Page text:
Lawsuit: Bossier Parish violates rights of poor people

BOSSIER PARISH - A federal lawsuit is alleging that poor people charged with minor offenses have their constitutional rights violated in Bossier Parish.

Six 26th Judicial District Court judges and Bossier Parish Sheriff Julian Whittington are named in the lawsuit filed on Monday in the U.S. District Court for the Western District of Louisiana.

The lawsuit alleges, people arrested on certain misdemeanor crimes in Bossier Parish have a bail automatically set for them upon booking, according to a schedule ordered by the 26th Judicial District judges. Those too poor to pay these predetermined bail amounts are forced to remain in jail waiting for a hearing before a judge.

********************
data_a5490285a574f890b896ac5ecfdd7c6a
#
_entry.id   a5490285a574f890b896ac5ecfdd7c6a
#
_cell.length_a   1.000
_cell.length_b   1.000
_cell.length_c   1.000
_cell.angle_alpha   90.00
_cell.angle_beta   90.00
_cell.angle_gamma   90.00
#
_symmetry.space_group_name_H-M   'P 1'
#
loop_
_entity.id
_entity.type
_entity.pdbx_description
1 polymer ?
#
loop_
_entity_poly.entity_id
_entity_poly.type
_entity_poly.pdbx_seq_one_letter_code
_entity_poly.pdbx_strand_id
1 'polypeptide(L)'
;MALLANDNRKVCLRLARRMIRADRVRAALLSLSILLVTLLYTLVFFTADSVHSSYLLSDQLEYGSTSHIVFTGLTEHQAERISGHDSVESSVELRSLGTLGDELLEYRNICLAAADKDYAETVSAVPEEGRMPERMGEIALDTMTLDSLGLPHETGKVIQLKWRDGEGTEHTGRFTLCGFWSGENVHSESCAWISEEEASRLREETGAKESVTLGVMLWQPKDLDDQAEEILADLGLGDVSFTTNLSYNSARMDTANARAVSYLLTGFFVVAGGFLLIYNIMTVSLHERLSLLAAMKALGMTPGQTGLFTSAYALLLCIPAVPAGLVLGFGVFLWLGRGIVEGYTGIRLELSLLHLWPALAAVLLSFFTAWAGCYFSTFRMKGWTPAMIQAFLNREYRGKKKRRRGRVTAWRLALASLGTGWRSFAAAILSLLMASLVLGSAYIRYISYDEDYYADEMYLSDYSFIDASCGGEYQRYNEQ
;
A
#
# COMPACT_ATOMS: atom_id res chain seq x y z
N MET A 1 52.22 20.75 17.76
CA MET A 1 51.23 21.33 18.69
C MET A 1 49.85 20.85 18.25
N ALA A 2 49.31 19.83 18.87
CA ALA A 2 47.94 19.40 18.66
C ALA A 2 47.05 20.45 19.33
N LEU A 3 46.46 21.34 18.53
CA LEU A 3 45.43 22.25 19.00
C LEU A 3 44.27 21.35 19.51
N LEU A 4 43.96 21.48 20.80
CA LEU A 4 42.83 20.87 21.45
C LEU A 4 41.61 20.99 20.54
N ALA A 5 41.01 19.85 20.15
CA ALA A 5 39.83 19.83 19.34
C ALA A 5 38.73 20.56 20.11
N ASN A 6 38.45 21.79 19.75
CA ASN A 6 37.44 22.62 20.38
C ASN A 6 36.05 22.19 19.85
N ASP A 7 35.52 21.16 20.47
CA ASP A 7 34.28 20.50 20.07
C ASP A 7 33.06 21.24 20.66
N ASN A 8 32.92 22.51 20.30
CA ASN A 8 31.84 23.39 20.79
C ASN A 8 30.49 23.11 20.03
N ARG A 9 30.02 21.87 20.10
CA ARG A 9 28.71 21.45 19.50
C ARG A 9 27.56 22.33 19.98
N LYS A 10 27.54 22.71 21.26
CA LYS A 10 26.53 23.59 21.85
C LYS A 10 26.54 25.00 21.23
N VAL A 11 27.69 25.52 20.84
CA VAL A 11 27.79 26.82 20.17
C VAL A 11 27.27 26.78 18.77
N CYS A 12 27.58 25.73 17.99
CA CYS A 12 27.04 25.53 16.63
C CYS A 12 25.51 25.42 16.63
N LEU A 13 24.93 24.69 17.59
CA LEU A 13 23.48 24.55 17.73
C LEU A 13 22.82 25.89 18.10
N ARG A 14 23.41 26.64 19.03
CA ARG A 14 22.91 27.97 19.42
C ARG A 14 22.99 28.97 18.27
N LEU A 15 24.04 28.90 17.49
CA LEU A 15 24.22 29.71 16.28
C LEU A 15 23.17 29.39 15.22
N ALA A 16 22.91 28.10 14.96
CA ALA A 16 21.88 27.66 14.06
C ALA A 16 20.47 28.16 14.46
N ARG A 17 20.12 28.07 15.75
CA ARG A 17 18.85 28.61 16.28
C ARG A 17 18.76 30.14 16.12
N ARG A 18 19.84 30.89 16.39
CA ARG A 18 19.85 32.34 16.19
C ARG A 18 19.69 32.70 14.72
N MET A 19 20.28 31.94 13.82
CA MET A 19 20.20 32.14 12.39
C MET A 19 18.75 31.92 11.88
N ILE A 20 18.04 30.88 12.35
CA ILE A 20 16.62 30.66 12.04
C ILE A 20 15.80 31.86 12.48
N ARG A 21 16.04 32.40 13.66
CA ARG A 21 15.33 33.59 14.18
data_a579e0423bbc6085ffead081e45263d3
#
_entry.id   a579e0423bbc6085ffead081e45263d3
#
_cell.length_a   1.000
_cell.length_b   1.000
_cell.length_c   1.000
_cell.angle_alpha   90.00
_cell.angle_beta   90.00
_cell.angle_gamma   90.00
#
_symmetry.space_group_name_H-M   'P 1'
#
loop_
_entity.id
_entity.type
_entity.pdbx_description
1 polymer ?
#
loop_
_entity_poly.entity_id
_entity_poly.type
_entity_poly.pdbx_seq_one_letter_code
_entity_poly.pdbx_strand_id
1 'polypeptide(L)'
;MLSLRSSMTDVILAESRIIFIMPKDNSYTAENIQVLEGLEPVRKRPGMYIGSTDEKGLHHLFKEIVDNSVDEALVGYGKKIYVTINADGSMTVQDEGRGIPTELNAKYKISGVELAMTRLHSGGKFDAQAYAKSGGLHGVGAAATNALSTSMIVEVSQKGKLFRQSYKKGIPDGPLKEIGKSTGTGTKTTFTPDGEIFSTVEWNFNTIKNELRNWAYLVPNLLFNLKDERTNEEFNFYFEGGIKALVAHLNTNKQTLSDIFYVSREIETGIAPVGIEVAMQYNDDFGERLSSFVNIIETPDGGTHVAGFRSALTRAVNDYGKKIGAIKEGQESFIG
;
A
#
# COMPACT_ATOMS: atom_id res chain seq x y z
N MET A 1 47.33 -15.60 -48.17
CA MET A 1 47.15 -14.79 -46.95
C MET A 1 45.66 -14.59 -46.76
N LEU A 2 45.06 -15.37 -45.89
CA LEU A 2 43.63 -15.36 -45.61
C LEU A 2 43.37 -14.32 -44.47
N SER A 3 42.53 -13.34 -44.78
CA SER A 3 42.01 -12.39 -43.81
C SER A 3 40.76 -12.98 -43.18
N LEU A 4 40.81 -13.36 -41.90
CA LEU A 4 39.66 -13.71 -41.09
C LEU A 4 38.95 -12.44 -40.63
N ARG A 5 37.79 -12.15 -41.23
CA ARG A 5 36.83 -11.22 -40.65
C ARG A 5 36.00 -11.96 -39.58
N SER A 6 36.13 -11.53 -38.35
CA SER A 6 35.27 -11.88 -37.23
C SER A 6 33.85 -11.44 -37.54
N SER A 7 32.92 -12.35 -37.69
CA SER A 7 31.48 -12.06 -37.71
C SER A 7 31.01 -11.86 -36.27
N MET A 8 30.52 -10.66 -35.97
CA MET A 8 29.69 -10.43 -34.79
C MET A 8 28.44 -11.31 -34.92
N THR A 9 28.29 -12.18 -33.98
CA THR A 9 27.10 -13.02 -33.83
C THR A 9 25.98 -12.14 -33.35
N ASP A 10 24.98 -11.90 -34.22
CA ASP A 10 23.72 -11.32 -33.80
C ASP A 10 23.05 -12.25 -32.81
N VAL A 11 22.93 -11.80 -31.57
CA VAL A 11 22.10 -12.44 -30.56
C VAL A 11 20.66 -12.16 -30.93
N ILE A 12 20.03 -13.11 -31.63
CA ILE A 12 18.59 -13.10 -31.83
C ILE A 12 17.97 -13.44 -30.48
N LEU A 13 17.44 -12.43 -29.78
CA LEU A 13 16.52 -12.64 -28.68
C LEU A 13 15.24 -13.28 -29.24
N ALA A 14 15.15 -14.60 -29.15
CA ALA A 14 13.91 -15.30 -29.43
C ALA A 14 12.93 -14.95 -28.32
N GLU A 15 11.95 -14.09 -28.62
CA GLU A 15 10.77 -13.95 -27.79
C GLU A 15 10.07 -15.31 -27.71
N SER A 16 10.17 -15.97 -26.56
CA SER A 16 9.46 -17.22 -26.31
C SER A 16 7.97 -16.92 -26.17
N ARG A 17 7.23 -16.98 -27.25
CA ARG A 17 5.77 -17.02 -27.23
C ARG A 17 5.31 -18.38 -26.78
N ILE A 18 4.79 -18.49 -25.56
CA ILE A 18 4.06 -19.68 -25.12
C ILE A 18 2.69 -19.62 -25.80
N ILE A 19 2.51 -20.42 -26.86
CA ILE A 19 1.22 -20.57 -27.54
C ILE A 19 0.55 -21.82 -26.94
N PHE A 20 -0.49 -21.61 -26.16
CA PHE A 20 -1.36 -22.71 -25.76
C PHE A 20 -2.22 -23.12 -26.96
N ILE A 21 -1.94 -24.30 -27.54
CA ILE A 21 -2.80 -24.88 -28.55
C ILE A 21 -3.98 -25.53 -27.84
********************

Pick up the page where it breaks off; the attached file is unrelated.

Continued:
“When a poor person is picked up on a misdemeanor violation in Bossier Parish their bail is automatically set without regard for income, whether they are a flight risk or whether they are a danger to the community. If an arrestee cannot afford bail, he sits in jail until the court holds a hearing,” said Eric Foley, attorney with the New Orleans office of the Roderick and Solange MacArthur Justice Center.

James Wheat and Danny Brinson are the lead plaintiffs in the class action suit. 

Both were arrested on March 6, 2017, on allegations of panhandling and are held on $1,000 bail.

Click here to read the lawsuit. 


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